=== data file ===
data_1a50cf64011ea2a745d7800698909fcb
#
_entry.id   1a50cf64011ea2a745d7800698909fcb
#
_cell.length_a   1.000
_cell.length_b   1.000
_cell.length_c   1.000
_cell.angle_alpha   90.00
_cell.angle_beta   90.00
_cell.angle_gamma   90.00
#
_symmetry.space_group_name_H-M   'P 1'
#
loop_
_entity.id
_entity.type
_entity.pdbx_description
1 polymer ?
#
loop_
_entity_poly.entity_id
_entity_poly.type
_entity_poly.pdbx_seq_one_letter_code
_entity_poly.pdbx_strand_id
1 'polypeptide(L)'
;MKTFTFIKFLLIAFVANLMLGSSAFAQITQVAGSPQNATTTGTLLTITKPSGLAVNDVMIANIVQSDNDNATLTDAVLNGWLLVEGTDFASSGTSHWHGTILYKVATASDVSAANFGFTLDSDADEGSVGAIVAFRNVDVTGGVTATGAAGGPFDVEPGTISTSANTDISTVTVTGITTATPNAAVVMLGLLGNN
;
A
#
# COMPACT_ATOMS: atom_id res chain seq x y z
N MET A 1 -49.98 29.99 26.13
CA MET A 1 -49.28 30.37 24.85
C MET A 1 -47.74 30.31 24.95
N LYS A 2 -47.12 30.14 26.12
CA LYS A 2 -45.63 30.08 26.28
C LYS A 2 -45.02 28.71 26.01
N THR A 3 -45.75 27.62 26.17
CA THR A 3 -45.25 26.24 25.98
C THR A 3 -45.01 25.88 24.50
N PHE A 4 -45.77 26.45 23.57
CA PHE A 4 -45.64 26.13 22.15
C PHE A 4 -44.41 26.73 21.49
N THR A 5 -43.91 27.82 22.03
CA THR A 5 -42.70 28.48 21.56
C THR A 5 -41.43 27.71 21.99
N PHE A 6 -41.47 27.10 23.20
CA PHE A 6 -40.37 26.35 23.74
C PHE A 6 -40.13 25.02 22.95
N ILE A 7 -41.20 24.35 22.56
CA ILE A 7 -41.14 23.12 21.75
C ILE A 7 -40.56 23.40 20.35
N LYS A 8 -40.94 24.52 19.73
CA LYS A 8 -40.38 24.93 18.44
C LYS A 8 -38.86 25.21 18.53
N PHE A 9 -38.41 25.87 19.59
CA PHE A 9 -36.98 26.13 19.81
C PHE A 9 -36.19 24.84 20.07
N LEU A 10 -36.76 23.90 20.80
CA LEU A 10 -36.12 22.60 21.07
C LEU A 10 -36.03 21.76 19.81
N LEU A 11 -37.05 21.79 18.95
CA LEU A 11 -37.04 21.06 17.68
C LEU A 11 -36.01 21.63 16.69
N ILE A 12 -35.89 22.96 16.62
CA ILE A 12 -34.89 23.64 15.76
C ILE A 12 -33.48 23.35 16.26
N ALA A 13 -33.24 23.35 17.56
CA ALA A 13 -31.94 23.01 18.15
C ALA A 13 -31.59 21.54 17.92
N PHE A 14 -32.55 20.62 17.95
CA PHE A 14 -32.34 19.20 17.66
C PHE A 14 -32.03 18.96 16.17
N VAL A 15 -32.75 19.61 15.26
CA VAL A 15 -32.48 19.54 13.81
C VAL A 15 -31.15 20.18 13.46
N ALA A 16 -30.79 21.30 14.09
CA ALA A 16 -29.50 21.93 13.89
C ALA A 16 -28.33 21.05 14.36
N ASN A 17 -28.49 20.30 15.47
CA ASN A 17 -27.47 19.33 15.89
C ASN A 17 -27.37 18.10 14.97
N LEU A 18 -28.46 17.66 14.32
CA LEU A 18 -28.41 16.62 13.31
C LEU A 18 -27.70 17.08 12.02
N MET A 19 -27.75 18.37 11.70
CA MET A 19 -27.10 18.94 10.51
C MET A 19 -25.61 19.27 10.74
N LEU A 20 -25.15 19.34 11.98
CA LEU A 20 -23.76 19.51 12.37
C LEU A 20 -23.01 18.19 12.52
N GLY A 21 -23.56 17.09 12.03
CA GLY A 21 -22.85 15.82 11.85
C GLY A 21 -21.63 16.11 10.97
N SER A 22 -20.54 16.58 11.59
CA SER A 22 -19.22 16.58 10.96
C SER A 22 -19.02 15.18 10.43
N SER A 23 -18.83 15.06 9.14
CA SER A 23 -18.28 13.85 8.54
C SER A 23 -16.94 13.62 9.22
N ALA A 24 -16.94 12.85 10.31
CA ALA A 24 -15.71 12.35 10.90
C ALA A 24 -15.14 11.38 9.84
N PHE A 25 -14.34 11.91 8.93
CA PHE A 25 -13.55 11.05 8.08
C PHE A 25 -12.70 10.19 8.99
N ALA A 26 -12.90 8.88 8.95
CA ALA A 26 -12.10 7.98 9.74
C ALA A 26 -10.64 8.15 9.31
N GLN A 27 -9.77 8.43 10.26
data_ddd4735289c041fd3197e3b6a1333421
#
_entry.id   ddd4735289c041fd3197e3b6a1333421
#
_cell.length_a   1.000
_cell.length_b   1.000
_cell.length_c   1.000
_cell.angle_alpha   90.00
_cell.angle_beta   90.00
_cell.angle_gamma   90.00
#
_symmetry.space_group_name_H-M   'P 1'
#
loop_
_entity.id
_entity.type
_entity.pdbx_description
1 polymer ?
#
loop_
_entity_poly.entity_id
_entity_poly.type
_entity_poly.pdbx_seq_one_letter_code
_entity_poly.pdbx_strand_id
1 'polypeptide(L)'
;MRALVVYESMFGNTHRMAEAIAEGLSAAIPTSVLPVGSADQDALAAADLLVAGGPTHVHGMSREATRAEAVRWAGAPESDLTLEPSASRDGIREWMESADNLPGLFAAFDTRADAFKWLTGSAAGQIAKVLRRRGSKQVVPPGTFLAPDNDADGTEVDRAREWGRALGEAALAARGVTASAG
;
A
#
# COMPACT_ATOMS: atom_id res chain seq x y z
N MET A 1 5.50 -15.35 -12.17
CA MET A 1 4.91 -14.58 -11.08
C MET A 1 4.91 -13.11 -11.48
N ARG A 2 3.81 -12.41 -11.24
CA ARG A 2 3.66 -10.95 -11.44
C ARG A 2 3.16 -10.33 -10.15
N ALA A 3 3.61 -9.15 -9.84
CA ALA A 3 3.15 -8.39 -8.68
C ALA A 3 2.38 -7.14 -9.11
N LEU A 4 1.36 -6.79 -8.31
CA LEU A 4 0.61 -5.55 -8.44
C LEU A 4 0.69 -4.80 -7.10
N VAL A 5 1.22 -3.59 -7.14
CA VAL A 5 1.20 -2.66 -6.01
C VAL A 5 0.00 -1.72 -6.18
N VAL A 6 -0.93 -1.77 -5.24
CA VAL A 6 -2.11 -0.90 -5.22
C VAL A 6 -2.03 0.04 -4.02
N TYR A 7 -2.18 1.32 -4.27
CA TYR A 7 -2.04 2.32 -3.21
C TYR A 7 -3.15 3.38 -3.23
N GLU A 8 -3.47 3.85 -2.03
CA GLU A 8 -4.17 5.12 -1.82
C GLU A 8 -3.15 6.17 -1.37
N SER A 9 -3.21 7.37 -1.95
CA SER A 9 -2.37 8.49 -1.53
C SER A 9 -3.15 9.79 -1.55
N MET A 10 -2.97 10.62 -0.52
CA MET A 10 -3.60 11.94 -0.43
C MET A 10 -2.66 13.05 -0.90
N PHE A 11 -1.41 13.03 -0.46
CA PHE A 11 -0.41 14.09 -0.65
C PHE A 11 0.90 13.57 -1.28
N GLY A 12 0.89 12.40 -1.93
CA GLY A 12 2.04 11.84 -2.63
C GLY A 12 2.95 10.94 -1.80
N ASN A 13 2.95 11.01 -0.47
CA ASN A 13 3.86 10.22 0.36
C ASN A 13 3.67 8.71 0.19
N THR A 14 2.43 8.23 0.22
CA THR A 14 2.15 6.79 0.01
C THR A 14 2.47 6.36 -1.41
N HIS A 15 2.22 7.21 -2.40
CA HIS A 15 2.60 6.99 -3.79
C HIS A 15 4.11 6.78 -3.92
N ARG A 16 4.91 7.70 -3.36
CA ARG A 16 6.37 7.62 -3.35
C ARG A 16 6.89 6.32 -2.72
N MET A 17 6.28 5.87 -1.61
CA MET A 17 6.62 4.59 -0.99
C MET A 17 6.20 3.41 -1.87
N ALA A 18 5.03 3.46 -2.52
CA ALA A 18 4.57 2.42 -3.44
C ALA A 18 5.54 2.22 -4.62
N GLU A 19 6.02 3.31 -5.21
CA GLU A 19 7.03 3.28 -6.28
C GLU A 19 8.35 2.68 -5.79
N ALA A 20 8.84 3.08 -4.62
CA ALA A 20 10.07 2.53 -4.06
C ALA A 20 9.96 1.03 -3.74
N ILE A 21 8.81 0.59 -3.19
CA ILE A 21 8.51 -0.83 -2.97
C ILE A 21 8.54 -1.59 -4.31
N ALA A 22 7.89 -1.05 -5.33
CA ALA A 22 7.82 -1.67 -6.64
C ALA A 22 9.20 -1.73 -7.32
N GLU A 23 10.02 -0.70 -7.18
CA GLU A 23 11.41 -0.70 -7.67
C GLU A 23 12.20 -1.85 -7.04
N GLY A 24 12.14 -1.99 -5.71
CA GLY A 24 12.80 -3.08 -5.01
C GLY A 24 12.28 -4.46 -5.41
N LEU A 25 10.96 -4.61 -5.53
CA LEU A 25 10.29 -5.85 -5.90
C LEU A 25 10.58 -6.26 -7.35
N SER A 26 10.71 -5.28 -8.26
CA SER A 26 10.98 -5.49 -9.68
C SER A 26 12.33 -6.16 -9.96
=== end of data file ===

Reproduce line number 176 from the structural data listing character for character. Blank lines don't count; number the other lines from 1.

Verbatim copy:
N ASN A 13 2.95 11.01 -0.47